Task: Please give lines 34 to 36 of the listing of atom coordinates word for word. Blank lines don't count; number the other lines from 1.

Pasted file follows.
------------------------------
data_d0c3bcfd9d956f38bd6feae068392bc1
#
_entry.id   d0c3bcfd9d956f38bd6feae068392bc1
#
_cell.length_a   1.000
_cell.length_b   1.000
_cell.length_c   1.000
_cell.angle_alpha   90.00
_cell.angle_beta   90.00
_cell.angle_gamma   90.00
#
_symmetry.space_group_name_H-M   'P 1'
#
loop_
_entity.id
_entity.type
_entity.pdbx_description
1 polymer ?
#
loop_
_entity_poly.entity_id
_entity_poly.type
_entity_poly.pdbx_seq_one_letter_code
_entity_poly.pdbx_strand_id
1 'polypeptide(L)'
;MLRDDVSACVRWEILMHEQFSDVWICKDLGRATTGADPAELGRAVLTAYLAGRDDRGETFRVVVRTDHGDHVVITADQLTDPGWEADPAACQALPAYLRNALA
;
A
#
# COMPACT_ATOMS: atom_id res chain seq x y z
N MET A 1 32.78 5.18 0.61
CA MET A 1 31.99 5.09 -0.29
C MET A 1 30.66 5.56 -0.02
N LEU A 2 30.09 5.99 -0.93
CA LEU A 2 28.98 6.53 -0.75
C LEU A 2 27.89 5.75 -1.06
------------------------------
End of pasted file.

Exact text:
N LEU A 2 30.09 5.99 -0.93
CA LEU A 2 28.98 6.53 -0.75
C LEU A 2 27.89 5.75 -1.06